November 3, 2001
Terrorism attack worries may prompt Ottawa to tighten security measures
OTTAWA (CP) — The federal government is considering deploying soldiers armed with surface-to-air missiles around Canada’s nuclear facilities to guard against possible terrorist attacks from the air, says Natural Resources Minister Ralph Goodale.
“That is a dimension to this that we obviously have under consideration,” Goodale said yesterday, commenting on a decision by France this week to take similar action.
Goodale said Ottawa believes no-fly zones over nuclear sites, which the United States has imposed for its reactors, would be difficult to enforce because of the time it would take for the military to respond.
“That in itself, unfortunately, is no guarantee when you’re dealing with what would be a suicide bomber,” he told reporters.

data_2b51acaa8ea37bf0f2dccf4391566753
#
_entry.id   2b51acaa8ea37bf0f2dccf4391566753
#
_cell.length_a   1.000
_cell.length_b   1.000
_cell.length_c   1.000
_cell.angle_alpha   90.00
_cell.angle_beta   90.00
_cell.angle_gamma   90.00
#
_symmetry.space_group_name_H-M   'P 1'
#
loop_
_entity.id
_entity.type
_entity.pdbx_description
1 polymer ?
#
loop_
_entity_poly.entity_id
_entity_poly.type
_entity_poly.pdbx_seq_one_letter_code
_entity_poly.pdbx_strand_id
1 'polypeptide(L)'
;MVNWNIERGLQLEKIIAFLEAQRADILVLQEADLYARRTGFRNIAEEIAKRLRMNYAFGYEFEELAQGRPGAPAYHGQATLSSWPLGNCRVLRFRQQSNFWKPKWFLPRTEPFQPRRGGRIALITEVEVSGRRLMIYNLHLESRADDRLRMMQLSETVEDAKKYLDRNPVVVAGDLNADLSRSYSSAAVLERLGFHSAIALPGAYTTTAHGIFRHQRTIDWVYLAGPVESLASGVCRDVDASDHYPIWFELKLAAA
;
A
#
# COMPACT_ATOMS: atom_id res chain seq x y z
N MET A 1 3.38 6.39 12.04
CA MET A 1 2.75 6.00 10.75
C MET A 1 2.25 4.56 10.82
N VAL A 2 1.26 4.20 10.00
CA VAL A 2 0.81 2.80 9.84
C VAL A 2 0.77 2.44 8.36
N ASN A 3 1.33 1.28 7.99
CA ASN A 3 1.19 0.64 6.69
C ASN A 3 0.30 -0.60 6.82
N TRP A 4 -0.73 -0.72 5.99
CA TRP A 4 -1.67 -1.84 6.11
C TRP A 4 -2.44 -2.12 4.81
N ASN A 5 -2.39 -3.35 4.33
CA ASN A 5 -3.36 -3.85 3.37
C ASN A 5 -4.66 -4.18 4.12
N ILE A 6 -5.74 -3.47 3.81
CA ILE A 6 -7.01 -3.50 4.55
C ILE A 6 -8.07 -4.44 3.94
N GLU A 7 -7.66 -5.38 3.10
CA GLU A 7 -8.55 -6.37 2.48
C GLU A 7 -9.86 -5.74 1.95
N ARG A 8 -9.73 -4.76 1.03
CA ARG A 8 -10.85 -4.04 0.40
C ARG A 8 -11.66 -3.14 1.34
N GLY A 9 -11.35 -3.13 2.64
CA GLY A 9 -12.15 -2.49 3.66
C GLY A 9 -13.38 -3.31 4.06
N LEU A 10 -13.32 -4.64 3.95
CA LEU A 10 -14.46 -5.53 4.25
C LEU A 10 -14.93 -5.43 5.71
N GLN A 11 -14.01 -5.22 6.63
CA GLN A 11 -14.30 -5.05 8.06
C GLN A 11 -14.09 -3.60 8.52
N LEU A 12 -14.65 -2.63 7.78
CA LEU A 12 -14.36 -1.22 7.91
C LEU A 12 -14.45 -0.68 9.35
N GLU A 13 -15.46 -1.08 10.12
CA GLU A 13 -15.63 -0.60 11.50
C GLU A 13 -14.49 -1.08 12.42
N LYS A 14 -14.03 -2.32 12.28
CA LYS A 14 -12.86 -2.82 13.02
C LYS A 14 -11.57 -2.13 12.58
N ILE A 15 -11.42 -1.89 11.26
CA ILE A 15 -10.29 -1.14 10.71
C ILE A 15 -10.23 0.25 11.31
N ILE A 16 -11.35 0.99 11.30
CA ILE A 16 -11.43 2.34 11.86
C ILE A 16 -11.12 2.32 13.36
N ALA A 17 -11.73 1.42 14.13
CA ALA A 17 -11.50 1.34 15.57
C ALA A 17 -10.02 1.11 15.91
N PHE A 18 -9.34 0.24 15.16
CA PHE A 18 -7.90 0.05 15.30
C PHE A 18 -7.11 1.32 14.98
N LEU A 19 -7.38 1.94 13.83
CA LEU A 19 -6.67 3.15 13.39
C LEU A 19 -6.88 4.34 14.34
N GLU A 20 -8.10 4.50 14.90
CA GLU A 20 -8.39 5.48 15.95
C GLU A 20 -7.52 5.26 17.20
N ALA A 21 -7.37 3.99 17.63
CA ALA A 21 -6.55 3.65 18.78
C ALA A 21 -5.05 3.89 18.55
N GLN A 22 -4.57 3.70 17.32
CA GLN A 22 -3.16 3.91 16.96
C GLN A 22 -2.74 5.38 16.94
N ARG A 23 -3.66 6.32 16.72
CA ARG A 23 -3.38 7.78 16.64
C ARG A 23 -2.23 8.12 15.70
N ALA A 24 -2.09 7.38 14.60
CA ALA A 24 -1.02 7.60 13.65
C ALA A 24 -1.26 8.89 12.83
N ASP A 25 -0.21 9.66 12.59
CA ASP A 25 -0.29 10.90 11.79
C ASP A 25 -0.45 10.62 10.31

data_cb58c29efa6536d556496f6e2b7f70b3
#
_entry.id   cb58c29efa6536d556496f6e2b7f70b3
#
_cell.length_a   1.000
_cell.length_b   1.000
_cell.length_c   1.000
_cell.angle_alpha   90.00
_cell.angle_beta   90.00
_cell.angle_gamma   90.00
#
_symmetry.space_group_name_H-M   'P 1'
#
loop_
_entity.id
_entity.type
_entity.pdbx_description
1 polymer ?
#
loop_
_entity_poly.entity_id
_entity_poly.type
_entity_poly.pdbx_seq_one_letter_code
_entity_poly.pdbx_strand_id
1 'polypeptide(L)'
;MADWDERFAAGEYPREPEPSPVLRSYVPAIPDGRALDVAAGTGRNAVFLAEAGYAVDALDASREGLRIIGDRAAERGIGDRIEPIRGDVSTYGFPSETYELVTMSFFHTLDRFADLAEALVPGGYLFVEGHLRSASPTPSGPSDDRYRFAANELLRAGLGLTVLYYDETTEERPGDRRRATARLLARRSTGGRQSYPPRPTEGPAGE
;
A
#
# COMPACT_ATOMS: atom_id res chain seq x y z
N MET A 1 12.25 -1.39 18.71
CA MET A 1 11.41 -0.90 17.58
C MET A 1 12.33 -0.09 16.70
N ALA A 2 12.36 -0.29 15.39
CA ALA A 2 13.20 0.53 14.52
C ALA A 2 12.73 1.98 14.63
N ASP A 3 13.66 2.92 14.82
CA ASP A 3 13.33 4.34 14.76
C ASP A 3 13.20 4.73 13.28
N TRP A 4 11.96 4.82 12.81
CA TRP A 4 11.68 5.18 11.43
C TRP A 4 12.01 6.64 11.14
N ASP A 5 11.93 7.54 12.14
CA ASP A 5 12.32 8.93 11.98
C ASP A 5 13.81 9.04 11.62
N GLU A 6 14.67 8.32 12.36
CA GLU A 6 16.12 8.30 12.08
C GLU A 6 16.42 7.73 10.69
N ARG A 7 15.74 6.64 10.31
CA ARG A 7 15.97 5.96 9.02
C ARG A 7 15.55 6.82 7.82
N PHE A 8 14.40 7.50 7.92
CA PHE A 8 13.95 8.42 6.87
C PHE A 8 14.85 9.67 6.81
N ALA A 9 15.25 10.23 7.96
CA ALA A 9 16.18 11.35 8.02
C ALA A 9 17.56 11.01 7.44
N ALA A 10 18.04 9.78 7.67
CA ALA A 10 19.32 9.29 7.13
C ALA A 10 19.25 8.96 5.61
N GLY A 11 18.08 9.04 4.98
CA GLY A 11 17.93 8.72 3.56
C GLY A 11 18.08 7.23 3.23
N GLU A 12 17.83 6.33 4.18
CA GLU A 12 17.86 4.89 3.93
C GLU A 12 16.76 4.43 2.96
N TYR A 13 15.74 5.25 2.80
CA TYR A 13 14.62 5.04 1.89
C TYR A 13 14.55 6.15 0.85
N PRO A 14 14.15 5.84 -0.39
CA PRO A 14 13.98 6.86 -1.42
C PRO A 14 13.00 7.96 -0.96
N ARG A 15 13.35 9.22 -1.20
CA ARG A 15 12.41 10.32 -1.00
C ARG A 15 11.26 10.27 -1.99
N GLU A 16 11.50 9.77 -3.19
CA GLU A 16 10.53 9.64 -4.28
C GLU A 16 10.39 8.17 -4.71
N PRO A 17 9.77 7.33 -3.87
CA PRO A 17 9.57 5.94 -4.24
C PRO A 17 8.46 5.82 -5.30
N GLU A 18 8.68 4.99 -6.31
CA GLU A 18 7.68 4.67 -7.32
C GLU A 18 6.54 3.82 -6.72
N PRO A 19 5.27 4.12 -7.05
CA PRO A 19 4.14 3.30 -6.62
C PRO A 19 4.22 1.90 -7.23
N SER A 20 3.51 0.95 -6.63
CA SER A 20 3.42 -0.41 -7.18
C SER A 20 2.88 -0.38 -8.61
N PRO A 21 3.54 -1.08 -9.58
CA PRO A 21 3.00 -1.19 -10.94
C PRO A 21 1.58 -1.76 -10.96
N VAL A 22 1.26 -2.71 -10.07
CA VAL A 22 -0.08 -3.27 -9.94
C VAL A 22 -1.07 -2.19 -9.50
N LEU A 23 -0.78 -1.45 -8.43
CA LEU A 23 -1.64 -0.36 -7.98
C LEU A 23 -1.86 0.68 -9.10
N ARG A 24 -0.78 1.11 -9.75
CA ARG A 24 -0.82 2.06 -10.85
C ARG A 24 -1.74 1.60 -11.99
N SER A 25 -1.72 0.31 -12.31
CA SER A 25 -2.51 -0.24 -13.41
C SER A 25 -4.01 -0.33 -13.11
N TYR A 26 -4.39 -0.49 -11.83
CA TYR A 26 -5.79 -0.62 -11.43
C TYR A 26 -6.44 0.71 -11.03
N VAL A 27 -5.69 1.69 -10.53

Goodale said the Canadian Nuclear Safety Commission took steps immediately after Sept. 11 to increase security at the country’s seven nuclear facilities, which include five sites in Ontario, and two in Quebec and New Brunswick.
The U.S. has imposed no-fly zones over its reactors but Canadian officials are still pondering the issue, with no indication of when a decision will be made.
The FAA has imposed a ban on flights within a 10-nautical mile radius of and below 18,000 feet over nuclear reactors. The ban is effective until Nov. 7 and may be renewed.
France has gone even further, placing surface-to-air missiles around its reactors, while protecting them with extended radar surveillance.
In a report issued Thursday, the International Atomic Energy Agency warned that the Sept. 11 attacks in the U.S. make it “10 times more likely” that terrorists could target nuclear facilities.